A matter of convenience

Yes, city traffic is a nightmare and workplaces are not always very flexible. But sadly, parental convenience isn’t actually a reliable indicator that your child will thrive in the same school as his or her sibling(s). Location and convenience might be a factor (having a calm parent is always better for a child than one displaying signs of pathological road rage), but perhaps it’s not enough to determine years of education.

The size of the grounds

Australians have the rather romantic conviction that all children need “somewhere to run around” during the school day. No one is denying the importance of physical activity and exercise, but we also need to recognise the many wonderful schools without extensive grounds here and all over the world. Most schools that don’t have sporting fields make sure that their students have access to appropriate facilities at local parks.

Expensive facilities

Don’t be seduced by an Olympic-sized pool or sporting arena. It’s not that important unless your child is a competitive swimmer – and if that’s the case, you’ve probably already organised a trainer and an appropriate club.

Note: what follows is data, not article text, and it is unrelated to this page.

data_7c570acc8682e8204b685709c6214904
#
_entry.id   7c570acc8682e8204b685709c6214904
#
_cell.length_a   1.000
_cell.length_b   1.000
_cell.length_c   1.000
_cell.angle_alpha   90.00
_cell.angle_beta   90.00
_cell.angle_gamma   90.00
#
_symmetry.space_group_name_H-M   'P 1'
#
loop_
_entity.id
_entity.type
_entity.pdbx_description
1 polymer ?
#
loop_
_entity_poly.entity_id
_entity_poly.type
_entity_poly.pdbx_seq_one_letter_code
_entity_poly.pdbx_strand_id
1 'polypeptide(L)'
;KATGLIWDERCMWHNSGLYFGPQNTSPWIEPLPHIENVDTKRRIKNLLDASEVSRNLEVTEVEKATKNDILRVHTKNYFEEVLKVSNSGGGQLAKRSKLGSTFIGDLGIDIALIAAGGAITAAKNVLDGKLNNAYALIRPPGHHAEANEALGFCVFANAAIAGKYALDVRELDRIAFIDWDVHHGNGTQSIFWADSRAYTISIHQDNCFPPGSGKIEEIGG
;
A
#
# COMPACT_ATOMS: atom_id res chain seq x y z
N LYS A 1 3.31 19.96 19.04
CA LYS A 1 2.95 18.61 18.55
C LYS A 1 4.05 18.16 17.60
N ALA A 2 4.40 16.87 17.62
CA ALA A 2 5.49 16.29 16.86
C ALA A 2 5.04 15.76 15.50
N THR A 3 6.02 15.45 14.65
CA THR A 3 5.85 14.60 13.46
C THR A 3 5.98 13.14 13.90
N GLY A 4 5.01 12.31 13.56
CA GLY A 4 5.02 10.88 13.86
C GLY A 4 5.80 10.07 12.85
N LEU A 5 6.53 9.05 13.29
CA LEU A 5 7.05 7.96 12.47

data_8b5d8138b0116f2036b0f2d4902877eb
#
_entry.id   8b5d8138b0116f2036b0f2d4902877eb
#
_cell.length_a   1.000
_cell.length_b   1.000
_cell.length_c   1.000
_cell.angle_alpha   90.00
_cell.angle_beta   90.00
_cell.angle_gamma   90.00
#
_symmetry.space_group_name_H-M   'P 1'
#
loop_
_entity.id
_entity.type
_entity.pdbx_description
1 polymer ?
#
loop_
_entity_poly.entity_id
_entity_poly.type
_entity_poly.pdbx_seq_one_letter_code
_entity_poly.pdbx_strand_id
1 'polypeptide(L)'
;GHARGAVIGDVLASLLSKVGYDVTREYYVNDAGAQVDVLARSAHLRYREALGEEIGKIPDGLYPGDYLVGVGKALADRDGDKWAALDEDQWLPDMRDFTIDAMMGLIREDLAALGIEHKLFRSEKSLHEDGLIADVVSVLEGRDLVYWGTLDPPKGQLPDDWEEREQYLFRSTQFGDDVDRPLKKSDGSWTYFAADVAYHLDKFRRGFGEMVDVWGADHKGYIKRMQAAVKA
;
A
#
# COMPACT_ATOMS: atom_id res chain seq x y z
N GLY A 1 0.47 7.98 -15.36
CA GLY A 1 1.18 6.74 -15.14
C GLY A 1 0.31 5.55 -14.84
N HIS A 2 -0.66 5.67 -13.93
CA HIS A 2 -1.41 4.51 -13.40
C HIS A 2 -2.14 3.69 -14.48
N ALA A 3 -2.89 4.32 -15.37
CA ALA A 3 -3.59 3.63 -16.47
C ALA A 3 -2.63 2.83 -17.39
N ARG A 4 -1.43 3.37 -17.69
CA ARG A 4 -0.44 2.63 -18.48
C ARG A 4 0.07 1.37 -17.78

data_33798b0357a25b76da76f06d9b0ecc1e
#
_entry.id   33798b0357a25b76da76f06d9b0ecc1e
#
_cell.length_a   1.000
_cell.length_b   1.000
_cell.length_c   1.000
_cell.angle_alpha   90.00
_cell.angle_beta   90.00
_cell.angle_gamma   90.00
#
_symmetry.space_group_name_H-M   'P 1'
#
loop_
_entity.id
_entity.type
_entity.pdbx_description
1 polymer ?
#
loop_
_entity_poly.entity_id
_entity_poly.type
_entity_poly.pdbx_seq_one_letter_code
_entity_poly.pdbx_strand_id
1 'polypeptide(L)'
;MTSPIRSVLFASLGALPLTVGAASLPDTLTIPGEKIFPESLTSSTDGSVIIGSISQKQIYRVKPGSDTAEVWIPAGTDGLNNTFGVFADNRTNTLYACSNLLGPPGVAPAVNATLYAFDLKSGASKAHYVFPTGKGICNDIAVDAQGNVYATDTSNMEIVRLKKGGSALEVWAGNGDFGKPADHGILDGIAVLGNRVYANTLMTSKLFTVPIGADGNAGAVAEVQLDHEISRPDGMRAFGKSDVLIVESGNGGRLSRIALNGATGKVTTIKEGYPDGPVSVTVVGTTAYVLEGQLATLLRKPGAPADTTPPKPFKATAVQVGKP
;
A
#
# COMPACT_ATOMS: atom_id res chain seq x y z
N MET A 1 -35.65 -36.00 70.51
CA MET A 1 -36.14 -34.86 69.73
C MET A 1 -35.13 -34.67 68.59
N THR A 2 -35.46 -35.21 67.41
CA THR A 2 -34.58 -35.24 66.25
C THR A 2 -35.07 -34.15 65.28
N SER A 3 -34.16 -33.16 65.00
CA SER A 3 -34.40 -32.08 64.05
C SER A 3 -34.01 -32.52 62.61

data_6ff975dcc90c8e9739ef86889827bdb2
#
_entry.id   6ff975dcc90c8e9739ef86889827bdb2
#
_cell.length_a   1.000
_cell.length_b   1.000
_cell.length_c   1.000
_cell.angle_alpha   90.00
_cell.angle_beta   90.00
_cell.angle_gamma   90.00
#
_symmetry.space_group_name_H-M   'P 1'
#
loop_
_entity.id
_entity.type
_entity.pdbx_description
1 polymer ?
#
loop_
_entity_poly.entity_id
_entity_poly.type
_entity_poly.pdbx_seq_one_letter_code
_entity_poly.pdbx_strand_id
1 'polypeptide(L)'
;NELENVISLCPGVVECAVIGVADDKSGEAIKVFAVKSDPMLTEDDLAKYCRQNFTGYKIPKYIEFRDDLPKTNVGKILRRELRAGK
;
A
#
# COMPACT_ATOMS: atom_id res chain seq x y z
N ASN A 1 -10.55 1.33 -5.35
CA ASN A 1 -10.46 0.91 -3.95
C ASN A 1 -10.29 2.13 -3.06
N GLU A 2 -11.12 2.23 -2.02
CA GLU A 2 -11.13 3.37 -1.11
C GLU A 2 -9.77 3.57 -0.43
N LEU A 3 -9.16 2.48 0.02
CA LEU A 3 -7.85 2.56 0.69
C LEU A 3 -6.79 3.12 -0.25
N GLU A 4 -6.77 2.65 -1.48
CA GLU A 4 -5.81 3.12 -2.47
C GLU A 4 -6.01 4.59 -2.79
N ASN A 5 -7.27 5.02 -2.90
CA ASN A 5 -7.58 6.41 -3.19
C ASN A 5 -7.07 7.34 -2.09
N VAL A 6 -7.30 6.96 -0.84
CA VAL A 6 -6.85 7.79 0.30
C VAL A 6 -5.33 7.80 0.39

Although there’s nothing wrong with a school having beautiful facilities, it isn’t the primary reason for choosing one over another.

School community

The school community can often become the default social circle for parents, and there’s nothing wrong with this. In fact, it can be a godsend for families who have had to relocate. But don’t confuse your social life with that of your child. The fact that the parents you meet at the open day are really nice doesn’t mean that the school will give your child the opportunities, the support and the education that he or she needs. Similarly, while a recommendation from another parent can be very persuasive (the most effective ways that schools promote themselves is through word of mouth), you should still do your due diligence. What works for one child does not work for all.

Impressive open day displays

If every piece of student work displayed to the public is absolutely perfect, be concerned. It may be a sign that the focus of the school is on outcomes, rather than process. If only a selected group of students’ work is displayed because it will impress visitors, then you know that image is more important than celebrating the achievements of all students. There’s also a risk that the school promotes perfectionism. You want a learning environment for your child in which he feels safe enough to try, to fail, to try again and to learn from his mistakes.